Friday, September 30, 2005

US deploys global IP strategy

USPTO launches three-pronged attack
By Faultline
29 September 2005

The US Patent and Trademark Office (USPTO) is rapidly becoming the cornerstone of US global hegemony, and this week a new initiative, supposedly from US President George Bush, and talked up by US Commerce Secretary Carlos Gutierrez, was intended to push the intellectual property agenda overseas.

There are three new initiatives, one to put intellectual property rights experts on watch in key overseas countries including Brazil, China, India and Russia, and a new Small Business Outreach program to educate US small businesses on how to protect their intellectual property rights and a global intellectual property academy which is expected to provide training for foreign government officials on IP issues."

Thursday, September 29, 2005

Information Commons: A bright star for the future of information

September 27, 2005
-Posted by Chris Jablonski

In the eyes of its creators, the World Wide Web was never designed to take on the role as the be-all end-all architecture for a truly distributed global information system. But while large vendors, standards groups and technologists have grown dependent on the Web and treat it that way, some researchers are taking a revolutionary approach to the problem and addressing it at the very core of information design. A newly published white paper from Harbor Research (a firm specializing in pervasive computing), entitled Designing the Future of Information, The Internet beyond the Web looks at two initiatives—the 'Information Commons” of Maya Design, and 'Internet Zero' from MIT’s Center for Bits and Atoms.

The Information Commons is a universal database to which anyone can contribute, and which liberates information by abandoning relational databasing and the client-server computing model, according to the white paper. It has been under development at Maya Design for over 15 years as the result of a $50 million research contract from several federal agencies, including DARPA, to pursue 'information liquidity,' or the flow of information in distributed computing environments. Their goal is to build a scalable information space that can support trillions of devices.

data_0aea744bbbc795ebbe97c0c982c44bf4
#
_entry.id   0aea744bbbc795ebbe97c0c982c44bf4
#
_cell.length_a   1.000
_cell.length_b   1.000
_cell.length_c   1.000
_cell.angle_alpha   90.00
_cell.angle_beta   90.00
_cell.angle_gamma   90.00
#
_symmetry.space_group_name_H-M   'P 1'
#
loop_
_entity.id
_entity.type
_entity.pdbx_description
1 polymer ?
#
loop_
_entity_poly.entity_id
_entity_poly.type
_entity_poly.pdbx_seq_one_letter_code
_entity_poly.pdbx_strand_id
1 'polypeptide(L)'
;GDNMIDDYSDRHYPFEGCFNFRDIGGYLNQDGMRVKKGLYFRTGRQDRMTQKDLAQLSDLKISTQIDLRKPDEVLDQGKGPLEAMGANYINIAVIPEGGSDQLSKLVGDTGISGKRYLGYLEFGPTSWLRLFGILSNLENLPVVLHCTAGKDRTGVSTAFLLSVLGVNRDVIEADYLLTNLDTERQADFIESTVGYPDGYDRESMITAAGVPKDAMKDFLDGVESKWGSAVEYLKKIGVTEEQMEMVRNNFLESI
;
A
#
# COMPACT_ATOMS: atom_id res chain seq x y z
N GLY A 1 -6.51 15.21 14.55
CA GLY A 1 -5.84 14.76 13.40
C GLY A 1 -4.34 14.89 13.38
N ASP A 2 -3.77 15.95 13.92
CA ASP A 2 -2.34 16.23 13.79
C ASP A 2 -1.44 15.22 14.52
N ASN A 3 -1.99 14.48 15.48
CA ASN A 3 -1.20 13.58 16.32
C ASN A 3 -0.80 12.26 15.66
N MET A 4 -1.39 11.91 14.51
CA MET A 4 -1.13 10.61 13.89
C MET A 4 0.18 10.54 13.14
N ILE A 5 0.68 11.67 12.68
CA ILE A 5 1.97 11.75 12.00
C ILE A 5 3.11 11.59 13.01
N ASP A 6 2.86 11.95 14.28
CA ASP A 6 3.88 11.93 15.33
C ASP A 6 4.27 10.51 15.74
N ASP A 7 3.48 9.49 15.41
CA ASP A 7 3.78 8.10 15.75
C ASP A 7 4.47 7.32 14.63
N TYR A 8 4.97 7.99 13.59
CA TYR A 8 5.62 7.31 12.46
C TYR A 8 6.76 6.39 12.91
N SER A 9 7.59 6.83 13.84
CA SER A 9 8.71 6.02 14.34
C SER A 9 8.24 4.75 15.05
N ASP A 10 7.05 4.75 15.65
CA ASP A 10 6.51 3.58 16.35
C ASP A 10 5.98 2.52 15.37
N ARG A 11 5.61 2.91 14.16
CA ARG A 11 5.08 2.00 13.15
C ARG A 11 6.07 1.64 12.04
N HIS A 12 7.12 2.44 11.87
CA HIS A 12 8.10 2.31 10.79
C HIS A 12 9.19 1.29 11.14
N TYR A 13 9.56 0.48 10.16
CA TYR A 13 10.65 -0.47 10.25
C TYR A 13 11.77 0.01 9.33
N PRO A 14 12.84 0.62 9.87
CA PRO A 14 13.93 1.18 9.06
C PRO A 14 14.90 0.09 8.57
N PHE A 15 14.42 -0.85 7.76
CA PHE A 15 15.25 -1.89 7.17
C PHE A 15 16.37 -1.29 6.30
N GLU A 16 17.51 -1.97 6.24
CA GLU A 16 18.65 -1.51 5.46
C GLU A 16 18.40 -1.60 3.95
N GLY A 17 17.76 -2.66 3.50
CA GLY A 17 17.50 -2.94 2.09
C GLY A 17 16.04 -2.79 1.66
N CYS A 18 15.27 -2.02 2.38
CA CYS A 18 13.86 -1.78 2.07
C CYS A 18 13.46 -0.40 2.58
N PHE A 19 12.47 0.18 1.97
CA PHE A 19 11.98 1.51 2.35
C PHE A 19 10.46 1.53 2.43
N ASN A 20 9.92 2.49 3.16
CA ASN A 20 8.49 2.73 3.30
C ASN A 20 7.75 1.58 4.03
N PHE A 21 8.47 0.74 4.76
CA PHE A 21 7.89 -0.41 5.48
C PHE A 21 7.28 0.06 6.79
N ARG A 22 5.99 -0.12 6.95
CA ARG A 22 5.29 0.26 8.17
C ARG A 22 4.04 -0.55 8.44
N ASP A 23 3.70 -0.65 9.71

I spoke today with Josh Knauer, director of advanced development at MAYA Design about the Information Commons and how it is progressing. According to Knauer, Maya (which stands for Most Advanced Yet Acceptable) is using P2P technology—in the sense of information sharing and not file sharing—to link together repositories of public and private datasets in the public information space created by Maya. These data and data relationships are stored in universal data containers called 'u-forms,' which are then coded with a UUID, or universally unique identifiers. These are the basic building blocks of the company's Visage Information Architecture (VIA), which allows data repositories to effortlessly link or fuse together to achieve 'liquidity' (the paper has more details)."

Wednesday, September 28, 2005

The $100 laptop moves closer to reality

By Mike Ricciuti, CNET
September 28, 2005, 8:55 AM PT

CAMBRIDGE, Mass.--A low-cost computer for the masses moved one step closer to reality on Wednesday.

Nicholas Negroponte, the co-founder of the Media Lab at the Massachusetts Institute of Technology, detailed specifications for a $100 windup-powered laptop targeted at children in developing nations.

Negroponte, who laid out his original proposal at the World Economic Forum in Davos, Switzerland, in January, said MIT and his nonprofit group, called One Laptop Per Child, is in discussions with five countries--Brazil, China, Thailand, Egypt and South Africa--to distribute up to 15 million test systems to children."

Coming Next Year: The First 'Trusted' Linux Operating System

Sept. 27, 2005
By Larry Greenemeier

Red Hat, with help from IBM and Trusted Computing Solutions, plans to put its operating system through the paces of the National Information Assurance Partnership's Common Criteria evaluation program to create the first 'trusted' Linux operating system.